The Joys of Foam-Rolling: An Interview with Dr. Kate Cleveland on Intramuscular Manual Therapy

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As I lay on my back staring at the imperfections in my living room ceiling, enjoying a moment of muscle pain relief afforded me by my foam roller, I am reminded that it wasn’t always this way.

In the past, the day following a set of particularly heavy dead lifts or leg curls would be followed by the inevitable soreness that no stretch could seem to quell.  The best I could hope for was a hot shower and frequent breaks from the desk to get up and stretch, twist, bend… anything to relieve the stiffness and pain.  THEN I was introduced to the joys of foam-rolling (insert angelic singing and cloud opening).

For me now foam rolling spells relief like Rolaids. It’s absolutely necessary, though when I first started out it was actually PAINFUL!  I recall my first attempts with the practice being nothing short of torture, as I rolled my unsuspecting muscles, wincing with every pass.  It can be a big deterrent in the beginning, but as I found out the more it hurts the more we need it!

Since I’m such a huge fan of foam rolling and see it as an integral part to the journey I took to improve my lifestyle and reduce excess body fat, I wanted to learn more about it. I did what I always do; I called an expert!  In this case I spoke with Dr. Kate Cleveland, PT, DPT.

kate2 Dr. Cleveland is a Physical Therapist at Grady Memorial Hospital, a Level 1 Trauma Hospital in Atlanta, GA. She specialize in treating acute orthopedic-trauma patients.

Kate, Where and what did you study?
I studied Biology and Chemistry at Mercer University in Macon, Georgia, and Physical Therapy at Emory University in Atlanta GA.

Do you workout? If so what do you like to do?

YES! I am a proud gym JUNKIE.
Variety is key. I enjoy strength training by lifting weights, balancing my mind and body with yoga, and elongating my muscles with Pilates. I also throw in Kickboxing and swimming and cycling for stress relief!

Do you live by any specific dietary rules? Vegan, Vegetarian, etc.

I am a Pescetarian; a diet that includes vegetables, fruit, nuts, grains and beans, eggs and dairy, and, unlike a vegetarian diet, fish, and sometimes shellfish. I occasionally eat chicken, which I guess makes me a Pollo-Pescetarian (if that even exits) 🙂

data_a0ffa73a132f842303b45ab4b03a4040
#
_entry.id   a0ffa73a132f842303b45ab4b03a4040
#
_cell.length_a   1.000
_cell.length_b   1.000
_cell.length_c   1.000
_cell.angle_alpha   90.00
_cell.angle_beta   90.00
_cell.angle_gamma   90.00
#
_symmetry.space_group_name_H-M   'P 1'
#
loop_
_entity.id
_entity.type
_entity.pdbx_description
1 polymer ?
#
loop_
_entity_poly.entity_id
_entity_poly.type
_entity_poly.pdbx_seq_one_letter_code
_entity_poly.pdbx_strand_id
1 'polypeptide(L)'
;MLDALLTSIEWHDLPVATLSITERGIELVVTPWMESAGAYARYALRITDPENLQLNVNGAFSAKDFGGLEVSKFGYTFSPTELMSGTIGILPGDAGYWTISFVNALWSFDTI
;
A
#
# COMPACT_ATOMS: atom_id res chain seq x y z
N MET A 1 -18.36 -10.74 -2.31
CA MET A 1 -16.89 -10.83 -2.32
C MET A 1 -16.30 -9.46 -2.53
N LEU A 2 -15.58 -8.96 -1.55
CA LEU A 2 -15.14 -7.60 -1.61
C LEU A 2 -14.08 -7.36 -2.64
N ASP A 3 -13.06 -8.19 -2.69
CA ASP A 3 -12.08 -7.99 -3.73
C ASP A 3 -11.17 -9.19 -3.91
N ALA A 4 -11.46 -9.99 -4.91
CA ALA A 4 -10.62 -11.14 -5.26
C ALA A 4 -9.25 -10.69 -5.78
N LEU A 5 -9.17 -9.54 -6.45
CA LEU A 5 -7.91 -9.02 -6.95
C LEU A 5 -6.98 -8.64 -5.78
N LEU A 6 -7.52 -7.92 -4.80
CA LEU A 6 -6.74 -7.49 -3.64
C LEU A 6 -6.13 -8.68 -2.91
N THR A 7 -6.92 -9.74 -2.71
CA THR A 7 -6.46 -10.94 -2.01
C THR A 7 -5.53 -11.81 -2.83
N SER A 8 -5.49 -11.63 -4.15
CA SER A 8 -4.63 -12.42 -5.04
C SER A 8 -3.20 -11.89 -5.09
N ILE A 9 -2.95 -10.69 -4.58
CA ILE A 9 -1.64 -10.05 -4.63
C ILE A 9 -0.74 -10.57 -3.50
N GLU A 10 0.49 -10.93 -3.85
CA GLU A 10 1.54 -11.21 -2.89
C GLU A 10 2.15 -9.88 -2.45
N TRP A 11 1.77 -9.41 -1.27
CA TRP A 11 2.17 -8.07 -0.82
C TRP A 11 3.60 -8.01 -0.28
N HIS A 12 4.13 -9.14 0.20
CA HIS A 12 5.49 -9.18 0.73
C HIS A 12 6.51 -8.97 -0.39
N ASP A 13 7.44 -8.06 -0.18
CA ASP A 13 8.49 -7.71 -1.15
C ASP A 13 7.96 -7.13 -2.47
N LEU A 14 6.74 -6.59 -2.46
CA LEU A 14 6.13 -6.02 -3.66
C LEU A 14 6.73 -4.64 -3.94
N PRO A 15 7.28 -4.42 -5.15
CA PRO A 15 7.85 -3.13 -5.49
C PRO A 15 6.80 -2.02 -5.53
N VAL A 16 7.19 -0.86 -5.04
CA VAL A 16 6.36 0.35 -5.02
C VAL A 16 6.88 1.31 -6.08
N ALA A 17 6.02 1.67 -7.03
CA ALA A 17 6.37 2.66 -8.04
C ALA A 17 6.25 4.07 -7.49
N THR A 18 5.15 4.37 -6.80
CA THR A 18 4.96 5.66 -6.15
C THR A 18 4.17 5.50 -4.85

What is Intramuscular Manual Therapy / Trigger Point Release?

IMT is also known as trigger point dry needling. It is a minimally invasive procedure in which a sterile solid filament needle (acupuncture needle) is inserted into the skin and muscle directly at a trigger point. Trigger points are described as hyper irritable spots in skeletal muscle that are associated with palpable nodules or taut bands of muscle fibers. Physical therapists believe that these nodules are small contraction knots and a common contributor to the pain cycle. Compression of a trigger point may elicit local tenderness, referred pain or local twitch response.

IMT can be used for a wide variety of musculoskeletal problems with conditions including: neck, back, and shoulder pain, headache, buttock pain and leg pain. The twitch response triggers a brief painful twitch which some describe as an electric shock or cramping sensation.

Kate's E4A Progress

Kate’s E4A Progress

What is Myofascial Release and why should we be doing it?

Myofascial Release is a technique that provides sustained pressure by a physical therapist into myofascial restrictions to eliminate pain and restore motion. Self-myofascial release can be performed with the use of a FOAM ROLLER.

In the normal healthy state, the fascia is relaxed and wavy in configuration. It has the ability to stretch and move without restriction. When an individual experiences trauma, scarring, or inflammation the fascia loses its pliability. It becomes restricted and a source of tension to the rest of the body.

Myofascial Release treatments result in decreased pain and restriction, and increased flexibility and movement. Posture can be improved resulting in the elimination of some of perpetuating factors of recurring and or chronic pain resulting in longer periods without symptoms.

What are the benefits?

According to the National Academy of Sports Medicine, the major benefits of SMR are correction of muscle imbalance; improved joint range of motion, muscle length and brain-body awareness; decreased muscle soreness; and joint stress relief.

Can you describe an easy start up technique for people who have never been exposed. How should they start?

First-time users may only be capable of short sessions with minimal pressure, but just like building muscle or endurance, regular practice is necessary for optimal results. Start by identifying tender areas by rolling the foam roller under each muscle group. Once a tender area is found, stop rolling and maintain direct pressure for 30-60 seconds. Repeat this process daily in order to decrease tender trigger points and increase flexibility.
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One Last point on foam rolling. When you grab yours avoid the convenience of buying one or the lower end types often found on the shelves of major retailers. They start off firm and end up squishy in no time. You want FIRM, so go for a core foam roller or one with a PVC center such as the travel roller.

Beginner foam roller available here:


Intermediate level foam rollers available here:


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